South Korean President Moon Jae-in's top security adviser left Thursday for the United States to explain the outcome of his recent trip to North Korea that led to what many here have called "exceptional" concessions from the communist state, such as plans for an inter-Korean summit.
Chung Eui-yong, head of the National Security Office, has quoted North Korean leader Kim Jong-un as saying the North is willing to suspend all its military provocations, including ballistic missile tests, as long as U.S.-North Korea dialogue was in progress.
He will directly explain the outcome of his Pyongyang trip to the highest U.S. officials during his three-day visit to Washington, an official from the presidential office Cheong Wa Dae told reporters.
The U.S. officials he will meet with are widely expected to include National Security Advisor Herbert McMaster and State Secretary Rex Tillerson.
Both Washington and Pyongyang have expressed their willingness to talk, but the U.S. is still seen to be skeptical about the North's intentions.
Following the two-day trip by Moon's special envoys to North Korea, U.S. President Donald Trump said the North appeared to be "sincere."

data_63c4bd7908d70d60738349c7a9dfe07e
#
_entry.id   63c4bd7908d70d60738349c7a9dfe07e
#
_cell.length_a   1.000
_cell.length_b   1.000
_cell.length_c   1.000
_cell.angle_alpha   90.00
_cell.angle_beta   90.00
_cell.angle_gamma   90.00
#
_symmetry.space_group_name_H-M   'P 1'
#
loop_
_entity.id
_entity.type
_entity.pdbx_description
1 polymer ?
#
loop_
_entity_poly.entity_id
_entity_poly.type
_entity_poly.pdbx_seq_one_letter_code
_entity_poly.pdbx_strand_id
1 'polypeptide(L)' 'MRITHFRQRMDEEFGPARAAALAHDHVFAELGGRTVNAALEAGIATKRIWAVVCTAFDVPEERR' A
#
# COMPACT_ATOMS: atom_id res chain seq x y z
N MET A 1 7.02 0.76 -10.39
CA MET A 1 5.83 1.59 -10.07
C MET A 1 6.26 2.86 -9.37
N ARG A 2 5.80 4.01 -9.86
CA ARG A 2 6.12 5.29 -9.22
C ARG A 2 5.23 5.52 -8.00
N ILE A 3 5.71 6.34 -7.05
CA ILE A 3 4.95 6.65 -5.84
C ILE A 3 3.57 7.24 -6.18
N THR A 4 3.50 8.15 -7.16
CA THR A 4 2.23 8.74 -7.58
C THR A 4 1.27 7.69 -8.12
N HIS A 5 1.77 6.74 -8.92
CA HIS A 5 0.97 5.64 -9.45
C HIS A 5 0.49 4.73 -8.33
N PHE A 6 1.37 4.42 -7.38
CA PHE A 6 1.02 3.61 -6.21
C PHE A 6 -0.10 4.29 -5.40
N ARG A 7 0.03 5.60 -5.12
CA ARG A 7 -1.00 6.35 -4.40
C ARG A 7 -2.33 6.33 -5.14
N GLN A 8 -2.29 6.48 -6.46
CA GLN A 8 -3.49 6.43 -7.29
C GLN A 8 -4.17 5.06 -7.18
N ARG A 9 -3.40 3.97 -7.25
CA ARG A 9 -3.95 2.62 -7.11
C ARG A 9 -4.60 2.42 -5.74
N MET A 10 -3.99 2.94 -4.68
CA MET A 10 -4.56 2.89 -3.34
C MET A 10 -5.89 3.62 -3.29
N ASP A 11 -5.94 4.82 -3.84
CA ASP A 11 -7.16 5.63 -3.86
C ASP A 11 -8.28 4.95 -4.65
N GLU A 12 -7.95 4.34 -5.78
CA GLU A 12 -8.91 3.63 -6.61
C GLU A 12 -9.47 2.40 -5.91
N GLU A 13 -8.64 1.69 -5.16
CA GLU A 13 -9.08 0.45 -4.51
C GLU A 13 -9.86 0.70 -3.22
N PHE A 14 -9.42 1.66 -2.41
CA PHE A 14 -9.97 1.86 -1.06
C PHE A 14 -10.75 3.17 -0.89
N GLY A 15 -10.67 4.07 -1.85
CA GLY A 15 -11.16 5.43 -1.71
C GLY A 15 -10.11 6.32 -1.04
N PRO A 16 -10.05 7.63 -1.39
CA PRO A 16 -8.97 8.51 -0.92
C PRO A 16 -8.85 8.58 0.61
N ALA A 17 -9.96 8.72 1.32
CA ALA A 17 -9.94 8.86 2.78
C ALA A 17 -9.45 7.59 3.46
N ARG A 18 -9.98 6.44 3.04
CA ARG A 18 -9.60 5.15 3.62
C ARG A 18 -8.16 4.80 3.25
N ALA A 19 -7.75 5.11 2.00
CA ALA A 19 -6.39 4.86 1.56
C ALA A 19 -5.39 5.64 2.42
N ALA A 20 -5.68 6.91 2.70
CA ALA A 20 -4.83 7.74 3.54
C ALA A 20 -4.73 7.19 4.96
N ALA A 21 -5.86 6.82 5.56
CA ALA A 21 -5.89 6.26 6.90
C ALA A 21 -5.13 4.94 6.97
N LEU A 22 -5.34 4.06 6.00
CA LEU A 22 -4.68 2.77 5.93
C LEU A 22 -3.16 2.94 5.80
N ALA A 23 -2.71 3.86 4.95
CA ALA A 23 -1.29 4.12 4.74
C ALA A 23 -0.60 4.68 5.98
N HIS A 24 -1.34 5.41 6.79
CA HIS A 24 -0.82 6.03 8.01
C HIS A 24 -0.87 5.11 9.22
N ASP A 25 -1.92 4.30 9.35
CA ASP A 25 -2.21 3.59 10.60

In an unprecedented meeting with the South Korean officials, Kim also said his country was willing to denuclearize in exchange for a security guarantee.
Chung earlier said he carried additional messages for the U.S. from North Korea.
Moon's special envoys included Suh Hoon, the chief of South Korea's spy agency, the National Intelligence Service. He, too, headed to Washington on Thursday, according to the Cheong Wa Dae official.
Chung and Suh will later visit China, Japan and Russia to inform them of the outcome of their North Korea trip.
The three countries, along with the U.S., are involved in the six-nation talks aimed at ridding North Korea of nuclear weapons. The talks, also attended by the two Koreas, have stalled since late 2008.